In efforts to develop a unique pedagogy for underrepresented high school and undergraduate students, we developed a pilot study to determine the effectiveness of vertically integrating STEM research education from high school students through Ph.D. candidates. The interdisciplinary research project's overarching goal is to assess the impact of environmental pollutants (specifically, platinum group elements found in road dust) on eukaryotic and prokaryotic cells and develop computational models to predict the outcomes of exposure. Ultimately, the project involves elements of fate and transport of platinum group elements in soil, water, and air and their impacts on environmental microbiology, eukaryotic cell signaling, and environmental computational modeling. Our vertically integrated and aligned mentorship model paired high school students with undergraduates, M.S. students, and Ph.D. students in various laboratories. To complement their laboratory research exposure, students also attended professional development seminars on résumé preparation, literature mining/searching, preparation of manuscripts, presentation of data, and critical reading of peerreviewed articles. Our pilot study was very successful in exposing future STEM workers (high school students and college undergraduates) to meaningful research experiences that they translated into seven poster and oral presentations, three review articles (in preparation), three journal articles, and improved attitudes toward STEM careers.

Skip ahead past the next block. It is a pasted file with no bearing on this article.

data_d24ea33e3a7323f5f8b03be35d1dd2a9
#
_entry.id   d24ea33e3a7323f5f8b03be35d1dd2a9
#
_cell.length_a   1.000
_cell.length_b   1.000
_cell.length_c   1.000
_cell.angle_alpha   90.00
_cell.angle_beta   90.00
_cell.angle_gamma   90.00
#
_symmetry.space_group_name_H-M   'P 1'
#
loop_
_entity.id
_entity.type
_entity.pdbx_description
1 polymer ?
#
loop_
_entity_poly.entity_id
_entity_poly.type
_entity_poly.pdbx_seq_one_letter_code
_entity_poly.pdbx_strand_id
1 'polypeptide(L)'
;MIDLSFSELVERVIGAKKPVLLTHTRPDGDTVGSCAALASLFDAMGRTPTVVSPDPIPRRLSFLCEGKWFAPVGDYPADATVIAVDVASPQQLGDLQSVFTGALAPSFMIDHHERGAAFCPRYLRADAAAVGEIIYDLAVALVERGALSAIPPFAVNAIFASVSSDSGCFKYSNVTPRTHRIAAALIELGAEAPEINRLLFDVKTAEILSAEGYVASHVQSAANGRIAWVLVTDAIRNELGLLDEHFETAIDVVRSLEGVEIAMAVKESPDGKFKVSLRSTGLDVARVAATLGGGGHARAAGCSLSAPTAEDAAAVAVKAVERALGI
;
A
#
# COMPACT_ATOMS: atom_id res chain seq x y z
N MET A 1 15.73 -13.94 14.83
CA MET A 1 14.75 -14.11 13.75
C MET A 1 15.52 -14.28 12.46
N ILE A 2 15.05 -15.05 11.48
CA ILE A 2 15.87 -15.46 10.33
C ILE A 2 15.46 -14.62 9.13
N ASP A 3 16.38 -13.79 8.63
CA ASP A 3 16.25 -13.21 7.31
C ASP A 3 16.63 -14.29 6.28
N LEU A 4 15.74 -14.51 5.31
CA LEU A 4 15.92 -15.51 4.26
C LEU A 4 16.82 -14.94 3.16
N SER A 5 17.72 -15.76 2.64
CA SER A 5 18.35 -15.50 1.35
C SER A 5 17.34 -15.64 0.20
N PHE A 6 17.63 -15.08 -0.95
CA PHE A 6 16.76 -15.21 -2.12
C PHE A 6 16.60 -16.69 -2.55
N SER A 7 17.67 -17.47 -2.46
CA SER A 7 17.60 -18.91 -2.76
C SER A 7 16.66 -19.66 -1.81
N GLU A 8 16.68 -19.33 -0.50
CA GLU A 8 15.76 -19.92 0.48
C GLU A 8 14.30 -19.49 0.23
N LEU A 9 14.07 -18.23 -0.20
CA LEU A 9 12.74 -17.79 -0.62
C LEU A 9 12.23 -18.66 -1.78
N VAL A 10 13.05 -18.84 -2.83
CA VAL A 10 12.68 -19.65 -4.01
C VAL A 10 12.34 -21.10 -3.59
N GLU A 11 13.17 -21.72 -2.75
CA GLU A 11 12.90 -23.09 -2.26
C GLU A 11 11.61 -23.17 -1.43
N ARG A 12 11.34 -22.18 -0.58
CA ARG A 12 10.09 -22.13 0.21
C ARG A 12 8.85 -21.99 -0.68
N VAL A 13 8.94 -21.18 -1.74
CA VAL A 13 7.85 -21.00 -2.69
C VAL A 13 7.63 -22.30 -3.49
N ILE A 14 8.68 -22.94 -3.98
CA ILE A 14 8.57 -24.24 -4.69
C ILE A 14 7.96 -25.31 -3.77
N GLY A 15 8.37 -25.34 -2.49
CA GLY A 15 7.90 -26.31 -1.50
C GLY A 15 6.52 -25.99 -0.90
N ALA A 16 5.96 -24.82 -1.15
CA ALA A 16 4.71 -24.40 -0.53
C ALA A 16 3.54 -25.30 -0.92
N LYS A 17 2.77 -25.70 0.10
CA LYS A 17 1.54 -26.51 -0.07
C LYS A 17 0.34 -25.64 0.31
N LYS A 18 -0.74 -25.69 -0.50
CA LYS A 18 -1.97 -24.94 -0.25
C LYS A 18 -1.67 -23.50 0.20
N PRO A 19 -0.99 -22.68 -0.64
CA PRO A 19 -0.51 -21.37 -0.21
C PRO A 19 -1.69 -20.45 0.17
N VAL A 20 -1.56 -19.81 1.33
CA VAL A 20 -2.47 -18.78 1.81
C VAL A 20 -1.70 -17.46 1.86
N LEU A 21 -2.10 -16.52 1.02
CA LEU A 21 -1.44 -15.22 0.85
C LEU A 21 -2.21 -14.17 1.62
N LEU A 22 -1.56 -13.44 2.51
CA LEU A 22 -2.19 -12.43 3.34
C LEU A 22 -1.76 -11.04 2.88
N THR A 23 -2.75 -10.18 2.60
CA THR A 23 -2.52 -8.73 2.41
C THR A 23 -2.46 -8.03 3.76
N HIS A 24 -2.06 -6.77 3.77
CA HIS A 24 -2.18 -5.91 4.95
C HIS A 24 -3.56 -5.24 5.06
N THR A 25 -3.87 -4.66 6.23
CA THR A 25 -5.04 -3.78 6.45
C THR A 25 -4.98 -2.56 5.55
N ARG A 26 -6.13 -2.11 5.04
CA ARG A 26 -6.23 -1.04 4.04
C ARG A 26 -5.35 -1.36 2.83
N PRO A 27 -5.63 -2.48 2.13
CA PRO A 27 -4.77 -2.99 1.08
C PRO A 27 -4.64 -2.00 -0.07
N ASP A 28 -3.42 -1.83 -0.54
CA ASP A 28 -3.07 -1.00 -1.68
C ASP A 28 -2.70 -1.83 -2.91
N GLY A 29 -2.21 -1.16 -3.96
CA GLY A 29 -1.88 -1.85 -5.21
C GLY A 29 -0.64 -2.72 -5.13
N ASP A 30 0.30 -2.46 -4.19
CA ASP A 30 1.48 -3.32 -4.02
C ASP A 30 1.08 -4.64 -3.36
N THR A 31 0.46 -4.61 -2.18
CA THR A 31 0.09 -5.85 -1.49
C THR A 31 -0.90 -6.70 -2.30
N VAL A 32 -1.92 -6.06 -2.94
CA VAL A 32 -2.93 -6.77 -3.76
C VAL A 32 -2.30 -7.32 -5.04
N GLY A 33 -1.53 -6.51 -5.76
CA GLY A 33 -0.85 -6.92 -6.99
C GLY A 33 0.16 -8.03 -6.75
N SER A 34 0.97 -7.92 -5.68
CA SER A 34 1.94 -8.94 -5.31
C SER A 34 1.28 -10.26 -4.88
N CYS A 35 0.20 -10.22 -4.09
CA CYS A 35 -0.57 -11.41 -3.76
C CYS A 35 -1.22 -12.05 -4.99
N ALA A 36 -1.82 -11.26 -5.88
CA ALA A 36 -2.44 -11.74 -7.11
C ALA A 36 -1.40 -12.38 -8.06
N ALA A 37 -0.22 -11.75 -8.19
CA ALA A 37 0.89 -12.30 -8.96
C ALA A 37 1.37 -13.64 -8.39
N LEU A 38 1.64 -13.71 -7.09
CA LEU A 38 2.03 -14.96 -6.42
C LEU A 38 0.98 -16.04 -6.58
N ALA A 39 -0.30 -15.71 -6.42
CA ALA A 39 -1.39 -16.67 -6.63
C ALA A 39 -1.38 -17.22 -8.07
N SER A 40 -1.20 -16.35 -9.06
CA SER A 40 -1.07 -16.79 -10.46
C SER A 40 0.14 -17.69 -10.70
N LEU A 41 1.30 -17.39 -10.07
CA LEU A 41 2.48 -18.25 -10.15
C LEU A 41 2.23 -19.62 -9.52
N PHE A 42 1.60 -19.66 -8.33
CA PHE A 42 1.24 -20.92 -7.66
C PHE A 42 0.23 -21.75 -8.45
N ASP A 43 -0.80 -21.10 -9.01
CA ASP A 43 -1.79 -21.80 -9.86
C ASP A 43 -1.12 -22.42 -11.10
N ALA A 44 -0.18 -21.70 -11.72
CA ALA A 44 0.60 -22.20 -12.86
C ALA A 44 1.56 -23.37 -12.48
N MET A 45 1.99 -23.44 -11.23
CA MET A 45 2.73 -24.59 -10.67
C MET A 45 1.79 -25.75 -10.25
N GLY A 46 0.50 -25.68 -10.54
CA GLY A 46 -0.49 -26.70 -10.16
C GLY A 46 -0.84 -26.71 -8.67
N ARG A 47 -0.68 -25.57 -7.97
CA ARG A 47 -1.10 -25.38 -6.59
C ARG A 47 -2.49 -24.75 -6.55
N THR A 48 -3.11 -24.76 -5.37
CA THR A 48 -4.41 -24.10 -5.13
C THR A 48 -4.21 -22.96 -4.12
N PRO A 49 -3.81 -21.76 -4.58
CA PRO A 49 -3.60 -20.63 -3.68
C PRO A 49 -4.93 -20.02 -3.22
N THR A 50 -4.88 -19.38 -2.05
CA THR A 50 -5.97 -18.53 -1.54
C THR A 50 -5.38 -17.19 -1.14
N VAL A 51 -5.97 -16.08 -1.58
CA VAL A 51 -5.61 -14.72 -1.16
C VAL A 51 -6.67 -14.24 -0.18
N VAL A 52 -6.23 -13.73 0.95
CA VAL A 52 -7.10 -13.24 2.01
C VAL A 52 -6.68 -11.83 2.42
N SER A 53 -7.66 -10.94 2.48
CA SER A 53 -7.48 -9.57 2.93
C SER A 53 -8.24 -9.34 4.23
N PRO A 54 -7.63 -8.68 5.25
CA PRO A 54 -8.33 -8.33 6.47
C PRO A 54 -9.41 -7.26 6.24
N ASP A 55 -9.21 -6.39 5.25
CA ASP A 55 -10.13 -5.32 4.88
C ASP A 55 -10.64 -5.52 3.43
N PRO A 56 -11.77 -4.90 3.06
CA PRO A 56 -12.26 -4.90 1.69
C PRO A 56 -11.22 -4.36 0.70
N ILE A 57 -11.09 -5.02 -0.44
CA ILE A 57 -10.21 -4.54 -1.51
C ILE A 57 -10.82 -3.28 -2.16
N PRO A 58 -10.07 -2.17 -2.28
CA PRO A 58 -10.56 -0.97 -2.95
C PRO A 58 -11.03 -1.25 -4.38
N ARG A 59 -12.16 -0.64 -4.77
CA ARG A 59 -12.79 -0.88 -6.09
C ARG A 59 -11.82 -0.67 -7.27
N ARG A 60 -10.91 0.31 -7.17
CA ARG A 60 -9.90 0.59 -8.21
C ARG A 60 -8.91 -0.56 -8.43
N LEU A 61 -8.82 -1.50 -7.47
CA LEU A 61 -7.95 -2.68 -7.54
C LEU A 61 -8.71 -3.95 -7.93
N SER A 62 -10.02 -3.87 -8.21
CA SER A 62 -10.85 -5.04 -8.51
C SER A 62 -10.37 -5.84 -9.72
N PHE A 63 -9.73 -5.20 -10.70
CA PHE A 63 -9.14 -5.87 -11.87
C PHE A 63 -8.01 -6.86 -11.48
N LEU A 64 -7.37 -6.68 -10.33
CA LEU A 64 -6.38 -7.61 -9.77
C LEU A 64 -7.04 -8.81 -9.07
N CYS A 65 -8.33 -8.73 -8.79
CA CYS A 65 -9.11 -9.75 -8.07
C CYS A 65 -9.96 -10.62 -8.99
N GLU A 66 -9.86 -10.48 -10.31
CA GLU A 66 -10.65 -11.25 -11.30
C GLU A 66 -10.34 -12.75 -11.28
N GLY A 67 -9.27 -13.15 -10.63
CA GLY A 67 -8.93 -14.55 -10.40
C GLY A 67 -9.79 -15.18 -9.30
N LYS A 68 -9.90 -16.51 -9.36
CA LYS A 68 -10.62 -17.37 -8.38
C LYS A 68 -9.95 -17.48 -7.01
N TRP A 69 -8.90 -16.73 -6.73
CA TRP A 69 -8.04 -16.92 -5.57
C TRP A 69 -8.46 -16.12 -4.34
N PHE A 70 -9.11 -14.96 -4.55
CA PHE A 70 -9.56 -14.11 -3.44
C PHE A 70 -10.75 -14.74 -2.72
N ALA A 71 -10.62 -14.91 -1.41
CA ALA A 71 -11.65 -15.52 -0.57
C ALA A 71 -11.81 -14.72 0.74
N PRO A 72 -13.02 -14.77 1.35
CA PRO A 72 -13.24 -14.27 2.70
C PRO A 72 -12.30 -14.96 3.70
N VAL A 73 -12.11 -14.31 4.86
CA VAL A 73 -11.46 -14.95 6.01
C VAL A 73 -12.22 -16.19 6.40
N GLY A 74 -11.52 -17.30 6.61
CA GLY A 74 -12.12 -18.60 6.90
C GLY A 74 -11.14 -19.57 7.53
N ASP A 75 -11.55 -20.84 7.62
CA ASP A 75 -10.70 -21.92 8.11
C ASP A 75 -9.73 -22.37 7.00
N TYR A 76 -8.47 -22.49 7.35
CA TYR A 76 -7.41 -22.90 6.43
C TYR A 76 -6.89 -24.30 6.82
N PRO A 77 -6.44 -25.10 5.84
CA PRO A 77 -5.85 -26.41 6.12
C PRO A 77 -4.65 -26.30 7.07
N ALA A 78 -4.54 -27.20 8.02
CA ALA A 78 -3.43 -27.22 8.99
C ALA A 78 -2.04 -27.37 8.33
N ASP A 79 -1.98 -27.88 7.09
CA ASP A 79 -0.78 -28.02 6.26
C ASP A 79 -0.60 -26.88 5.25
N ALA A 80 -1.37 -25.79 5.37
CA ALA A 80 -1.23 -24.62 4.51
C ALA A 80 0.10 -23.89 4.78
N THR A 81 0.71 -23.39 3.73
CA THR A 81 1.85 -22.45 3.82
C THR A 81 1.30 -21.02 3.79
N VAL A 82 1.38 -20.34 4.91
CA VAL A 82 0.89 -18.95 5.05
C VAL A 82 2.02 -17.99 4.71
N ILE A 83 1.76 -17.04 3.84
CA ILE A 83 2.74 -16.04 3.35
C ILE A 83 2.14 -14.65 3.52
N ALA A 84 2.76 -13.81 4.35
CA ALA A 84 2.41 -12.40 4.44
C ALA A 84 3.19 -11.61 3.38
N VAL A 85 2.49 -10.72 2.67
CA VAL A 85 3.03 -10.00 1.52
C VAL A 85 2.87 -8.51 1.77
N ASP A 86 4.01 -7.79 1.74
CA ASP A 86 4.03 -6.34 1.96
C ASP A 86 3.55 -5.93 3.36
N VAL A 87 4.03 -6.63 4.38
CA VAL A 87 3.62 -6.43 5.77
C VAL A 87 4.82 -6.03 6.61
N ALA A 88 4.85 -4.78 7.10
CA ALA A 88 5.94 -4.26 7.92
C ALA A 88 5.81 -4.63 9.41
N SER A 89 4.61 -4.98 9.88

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Vol. 78 • No. 9